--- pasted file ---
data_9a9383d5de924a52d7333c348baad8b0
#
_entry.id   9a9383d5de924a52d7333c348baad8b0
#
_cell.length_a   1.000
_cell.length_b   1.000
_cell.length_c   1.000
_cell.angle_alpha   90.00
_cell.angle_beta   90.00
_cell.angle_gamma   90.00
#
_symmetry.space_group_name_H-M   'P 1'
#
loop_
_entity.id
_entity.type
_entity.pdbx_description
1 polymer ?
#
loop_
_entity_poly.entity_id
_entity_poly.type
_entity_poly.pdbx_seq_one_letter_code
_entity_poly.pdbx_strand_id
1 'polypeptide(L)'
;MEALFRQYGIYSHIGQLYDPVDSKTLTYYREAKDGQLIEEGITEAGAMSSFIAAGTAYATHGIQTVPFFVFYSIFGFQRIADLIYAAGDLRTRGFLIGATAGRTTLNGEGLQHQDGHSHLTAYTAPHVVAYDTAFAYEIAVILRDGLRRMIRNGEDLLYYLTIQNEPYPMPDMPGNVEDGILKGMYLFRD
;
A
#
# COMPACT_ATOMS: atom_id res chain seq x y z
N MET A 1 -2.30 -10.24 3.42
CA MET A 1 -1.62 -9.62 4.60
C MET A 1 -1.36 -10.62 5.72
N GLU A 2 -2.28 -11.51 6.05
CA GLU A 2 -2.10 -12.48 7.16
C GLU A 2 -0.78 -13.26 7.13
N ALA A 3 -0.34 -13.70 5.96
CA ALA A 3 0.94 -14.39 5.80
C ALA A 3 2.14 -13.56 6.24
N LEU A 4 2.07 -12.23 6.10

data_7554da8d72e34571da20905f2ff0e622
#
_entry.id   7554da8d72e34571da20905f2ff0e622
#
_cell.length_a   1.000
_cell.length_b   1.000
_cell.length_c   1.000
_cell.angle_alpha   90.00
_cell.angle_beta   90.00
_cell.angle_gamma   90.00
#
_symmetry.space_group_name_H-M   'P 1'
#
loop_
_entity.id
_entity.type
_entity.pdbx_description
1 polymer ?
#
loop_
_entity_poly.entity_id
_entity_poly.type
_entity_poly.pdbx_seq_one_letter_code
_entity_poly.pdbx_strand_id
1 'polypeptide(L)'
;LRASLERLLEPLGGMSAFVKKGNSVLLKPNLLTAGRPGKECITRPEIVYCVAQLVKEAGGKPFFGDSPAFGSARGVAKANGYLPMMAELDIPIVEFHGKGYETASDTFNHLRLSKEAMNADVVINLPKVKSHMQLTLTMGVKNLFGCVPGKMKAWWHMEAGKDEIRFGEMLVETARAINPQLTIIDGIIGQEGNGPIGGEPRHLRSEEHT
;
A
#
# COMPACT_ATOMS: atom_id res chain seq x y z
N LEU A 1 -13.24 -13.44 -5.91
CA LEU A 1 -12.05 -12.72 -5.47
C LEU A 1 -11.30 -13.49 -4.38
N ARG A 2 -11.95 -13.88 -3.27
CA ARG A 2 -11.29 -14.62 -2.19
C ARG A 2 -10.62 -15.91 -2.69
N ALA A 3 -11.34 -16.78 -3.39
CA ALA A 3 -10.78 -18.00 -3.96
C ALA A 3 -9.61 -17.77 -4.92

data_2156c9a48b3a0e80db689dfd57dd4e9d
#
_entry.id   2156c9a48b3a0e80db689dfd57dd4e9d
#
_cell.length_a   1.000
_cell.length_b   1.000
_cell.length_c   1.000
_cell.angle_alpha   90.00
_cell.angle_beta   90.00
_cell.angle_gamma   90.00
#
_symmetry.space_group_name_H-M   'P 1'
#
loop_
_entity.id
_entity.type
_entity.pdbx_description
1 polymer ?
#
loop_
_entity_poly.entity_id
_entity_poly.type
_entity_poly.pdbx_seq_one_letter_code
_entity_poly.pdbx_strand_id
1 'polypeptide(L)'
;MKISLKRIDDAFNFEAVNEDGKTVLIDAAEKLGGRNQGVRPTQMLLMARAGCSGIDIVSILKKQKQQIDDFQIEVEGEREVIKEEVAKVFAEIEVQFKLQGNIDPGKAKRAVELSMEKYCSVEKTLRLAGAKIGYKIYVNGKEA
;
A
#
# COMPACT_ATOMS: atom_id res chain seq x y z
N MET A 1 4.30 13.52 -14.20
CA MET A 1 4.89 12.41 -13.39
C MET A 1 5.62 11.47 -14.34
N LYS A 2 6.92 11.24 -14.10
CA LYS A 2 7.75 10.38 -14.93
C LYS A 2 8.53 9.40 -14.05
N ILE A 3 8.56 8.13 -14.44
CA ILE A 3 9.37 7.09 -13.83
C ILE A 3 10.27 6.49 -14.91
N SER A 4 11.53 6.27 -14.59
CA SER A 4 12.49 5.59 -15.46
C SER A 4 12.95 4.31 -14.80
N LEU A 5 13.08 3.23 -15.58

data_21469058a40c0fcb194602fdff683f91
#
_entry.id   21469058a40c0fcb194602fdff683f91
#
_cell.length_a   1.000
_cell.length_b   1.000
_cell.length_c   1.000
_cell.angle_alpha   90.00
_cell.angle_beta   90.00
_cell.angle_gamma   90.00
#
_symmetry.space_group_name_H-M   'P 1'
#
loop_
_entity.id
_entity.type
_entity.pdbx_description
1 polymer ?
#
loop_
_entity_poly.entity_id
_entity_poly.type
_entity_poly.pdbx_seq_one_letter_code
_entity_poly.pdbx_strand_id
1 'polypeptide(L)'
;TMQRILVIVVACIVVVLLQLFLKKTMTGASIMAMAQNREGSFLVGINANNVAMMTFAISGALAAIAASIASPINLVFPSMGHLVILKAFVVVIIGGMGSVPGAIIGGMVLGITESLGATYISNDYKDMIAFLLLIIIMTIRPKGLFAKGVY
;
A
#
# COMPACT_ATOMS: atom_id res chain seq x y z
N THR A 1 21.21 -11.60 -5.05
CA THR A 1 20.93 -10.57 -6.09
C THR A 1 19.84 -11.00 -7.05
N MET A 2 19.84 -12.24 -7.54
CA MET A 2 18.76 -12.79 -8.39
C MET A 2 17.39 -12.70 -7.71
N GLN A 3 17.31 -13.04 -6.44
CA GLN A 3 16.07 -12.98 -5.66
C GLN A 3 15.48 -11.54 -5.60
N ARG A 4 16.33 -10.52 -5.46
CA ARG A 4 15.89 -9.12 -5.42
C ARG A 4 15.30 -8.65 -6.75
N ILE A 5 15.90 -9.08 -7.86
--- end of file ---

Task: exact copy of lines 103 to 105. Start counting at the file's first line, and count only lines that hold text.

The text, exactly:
_entity_poly.pdbx_strand_id
1 'polypeptide(L)'
;MKISLKRIDDAFNFEAVNEDGKTVLIDAAEKLGGRNQGVRPTQMLLMARAGCSGIDIVSILKKQKQQIDDFQIEVEGEREVIKEEVAKVFAEIEVQFKLQGNIDPGKAKRAVELSMEKYCSVEKTLRLAGAKIGYKIYVNGKEA